“I know that housing renewal schemes can be unsettling for residents. My firm commitment is that we will work with the community to create pro- posals that will turn the Ebury Bridge estate into an even better place to be, preserving the vibrant and mixed community that makes it a special place to live.”

Churchill ward Labour councillor Jason Williams said: “This could have been the council’s opportunity to try and regain trust on the Ebury Bridge estate. But what has in fact happened is the vacuum they themselves have created has led to rumours, including that the site might be completely redeveloped.” His ward col- league Cllr Shamim Talukder added: “The council have failed to deliver on what was a key cornerstone of their regeneration agenda. People’s lives have been affected and all the Tories can promise is more delays and more uncertainty.”


Posted in Churchill Ward, Ebury Bridge Estate, House building, Housing, Pimlico | Tagged , , , | Leave a comment

‘Carbuncle Cup’ success for Westminster Conservatives

The Nova development, opposite Victoria Station, which was given planning permission by Westminster Conservatives in 2009, has won the ‘Carbuncle Cup’ which is awarded annually by Building Design magazine to the UK’s ugliest building. It was the biggest consent Westminster Council had ever awarded.

The Guardian says:

“The £380m complex, which lurches outside the station in its bright red costume like a drunken member of the Queen’s Guard, is described by judges as “one of the worst office developments central London has ever seen”, and one that “sets a new benchmark for dystopian dysfunction”. The Nova building was especially criticised for “the bright red prows that adorn various points of the exterior like the inflamed protruding breasts of demented preening cockerels”.

“Emerging from Victoria station, visitors are now greeted with a sheer cliff face of blood red glass plunging down 18 storeys from a pointed peak, crisscrossed with aluminium bracing, giving it the look of a particularly obnoxious 90-metre argyle sweater. A screen of aluminium fins runs around the side of this great red wedge and across the neighbouring blocks, cut with rippled profiles to reveal another shimmering argyle pattern as you approach.”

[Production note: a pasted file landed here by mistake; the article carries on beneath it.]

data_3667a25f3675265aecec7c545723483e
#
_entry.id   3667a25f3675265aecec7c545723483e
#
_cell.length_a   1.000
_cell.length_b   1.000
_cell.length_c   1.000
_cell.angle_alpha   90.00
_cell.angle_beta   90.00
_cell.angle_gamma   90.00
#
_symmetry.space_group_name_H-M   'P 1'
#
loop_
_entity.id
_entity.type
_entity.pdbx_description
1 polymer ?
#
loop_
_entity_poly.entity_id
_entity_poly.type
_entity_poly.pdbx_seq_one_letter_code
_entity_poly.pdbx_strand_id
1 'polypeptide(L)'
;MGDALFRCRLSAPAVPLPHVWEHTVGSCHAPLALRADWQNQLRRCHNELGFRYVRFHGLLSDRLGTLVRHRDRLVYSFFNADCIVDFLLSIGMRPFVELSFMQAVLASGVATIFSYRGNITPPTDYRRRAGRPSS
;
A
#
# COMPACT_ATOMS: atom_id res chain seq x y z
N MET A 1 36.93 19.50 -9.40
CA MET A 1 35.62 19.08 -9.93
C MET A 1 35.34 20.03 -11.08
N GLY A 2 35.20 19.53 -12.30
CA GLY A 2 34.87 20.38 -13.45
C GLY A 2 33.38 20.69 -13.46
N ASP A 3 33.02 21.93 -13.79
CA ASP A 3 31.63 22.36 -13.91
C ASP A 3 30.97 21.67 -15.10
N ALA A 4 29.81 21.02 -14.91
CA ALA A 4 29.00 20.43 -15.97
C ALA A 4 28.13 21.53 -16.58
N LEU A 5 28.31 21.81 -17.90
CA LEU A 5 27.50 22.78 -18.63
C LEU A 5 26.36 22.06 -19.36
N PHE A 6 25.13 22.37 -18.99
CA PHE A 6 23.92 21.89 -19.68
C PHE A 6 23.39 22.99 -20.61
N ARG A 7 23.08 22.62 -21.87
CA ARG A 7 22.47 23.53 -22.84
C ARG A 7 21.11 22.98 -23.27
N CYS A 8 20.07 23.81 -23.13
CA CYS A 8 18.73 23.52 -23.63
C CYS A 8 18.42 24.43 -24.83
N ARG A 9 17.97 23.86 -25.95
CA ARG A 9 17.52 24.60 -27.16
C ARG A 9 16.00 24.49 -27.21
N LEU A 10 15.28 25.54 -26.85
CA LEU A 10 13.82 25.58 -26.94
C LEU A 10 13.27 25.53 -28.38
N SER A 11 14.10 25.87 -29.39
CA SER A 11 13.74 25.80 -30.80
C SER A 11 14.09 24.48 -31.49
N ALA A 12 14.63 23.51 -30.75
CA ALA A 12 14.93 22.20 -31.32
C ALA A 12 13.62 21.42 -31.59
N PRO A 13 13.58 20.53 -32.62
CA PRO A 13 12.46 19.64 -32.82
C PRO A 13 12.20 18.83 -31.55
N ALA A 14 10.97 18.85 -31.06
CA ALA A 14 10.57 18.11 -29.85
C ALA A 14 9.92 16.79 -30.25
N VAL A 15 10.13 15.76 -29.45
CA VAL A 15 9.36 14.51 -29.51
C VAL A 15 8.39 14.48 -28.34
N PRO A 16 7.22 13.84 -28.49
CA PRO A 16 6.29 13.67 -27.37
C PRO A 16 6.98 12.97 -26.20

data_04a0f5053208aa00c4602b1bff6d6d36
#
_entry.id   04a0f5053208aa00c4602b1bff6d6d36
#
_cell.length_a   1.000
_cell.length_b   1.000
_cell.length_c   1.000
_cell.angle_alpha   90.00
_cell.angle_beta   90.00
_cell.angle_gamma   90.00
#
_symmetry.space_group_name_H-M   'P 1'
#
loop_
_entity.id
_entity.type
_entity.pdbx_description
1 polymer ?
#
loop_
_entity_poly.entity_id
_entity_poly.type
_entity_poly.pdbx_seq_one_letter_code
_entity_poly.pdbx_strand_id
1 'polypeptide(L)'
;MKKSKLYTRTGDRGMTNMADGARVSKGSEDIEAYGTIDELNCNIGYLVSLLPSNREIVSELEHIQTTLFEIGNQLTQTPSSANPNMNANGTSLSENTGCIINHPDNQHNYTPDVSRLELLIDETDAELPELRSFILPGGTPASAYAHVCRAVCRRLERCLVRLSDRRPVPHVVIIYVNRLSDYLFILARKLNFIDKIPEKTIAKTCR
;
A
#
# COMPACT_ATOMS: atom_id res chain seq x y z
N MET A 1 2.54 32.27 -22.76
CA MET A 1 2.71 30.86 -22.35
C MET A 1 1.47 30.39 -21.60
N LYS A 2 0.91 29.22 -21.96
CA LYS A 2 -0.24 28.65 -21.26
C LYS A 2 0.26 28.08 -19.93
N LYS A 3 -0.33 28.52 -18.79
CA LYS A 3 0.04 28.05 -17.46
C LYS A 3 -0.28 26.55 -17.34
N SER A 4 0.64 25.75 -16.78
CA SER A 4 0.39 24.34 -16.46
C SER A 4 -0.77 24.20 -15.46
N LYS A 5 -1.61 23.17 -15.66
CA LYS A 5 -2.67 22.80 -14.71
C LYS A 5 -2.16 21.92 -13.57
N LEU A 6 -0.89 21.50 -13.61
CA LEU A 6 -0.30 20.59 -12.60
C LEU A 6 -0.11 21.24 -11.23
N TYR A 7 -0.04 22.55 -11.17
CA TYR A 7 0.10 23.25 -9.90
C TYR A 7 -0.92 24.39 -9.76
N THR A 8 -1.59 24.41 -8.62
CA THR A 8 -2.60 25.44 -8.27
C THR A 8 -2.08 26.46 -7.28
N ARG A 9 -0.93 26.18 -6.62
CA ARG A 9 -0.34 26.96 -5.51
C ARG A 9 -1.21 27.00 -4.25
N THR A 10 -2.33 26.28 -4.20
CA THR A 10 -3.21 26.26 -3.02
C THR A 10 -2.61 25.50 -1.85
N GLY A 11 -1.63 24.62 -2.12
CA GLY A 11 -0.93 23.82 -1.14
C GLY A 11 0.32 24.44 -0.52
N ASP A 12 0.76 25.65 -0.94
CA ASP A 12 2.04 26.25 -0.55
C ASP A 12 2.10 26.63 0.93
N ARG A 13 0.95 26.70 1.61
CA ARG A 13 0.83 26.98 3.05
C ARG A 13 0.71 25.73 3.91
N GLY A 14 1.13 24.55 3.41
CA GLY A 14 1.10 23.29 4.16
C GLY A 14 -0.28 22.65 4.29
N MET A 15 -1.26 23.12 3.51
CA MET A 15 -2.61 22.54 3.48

Catherine Croft, judge and director of the Twentieth Century Society which campaigns for architecture built after 1914, said: “Nova should have been good as it’s a prestige site. It makes me want to cringe physically. It’s a crass assault on all your senses from the moment you leave the Tube station.”

Fellow Judge David Rudlin, chair of the architecture not-for-profit Academy of Urbanism, commented that the triangular design is inefficient and that the building’s spire is what clinched its carbuncle status for him.

Posted in Planning permission, Victoria, Westminster City Council, Westminster Conservatives | Tagged | 1 Comment

Westminster Labour welcomes screeching Tory U-turn on empty property tax

News that the Conservative leadership of Westminster City Council has reversed its position on taxing empty property has been welcomed by Labour Councillors.

On Monday, Mayor of London Sadiq Khan called for the government to give the boroughs increased powers to charge extra council tax on empty properties.

Westminster council leader Nickie Aiken promptly replied “I’m supporting this initiative to ensure we encourage people to put down roots in our great city not use property as a bank vault.” https://www.standard.co.uk/news/politics/sadiq-khan-let-town-halls-increase-council-tax-on-empty-luxury-homes-a3626541.html

However, the power to increase council tax on empty property already exists and Westminster Council has refused to use this power since its introduction in 2012. Councils are empowered to use the Empty Homes Premium to charge home owners 50% extra council tax if they leave properties empty for two or more years.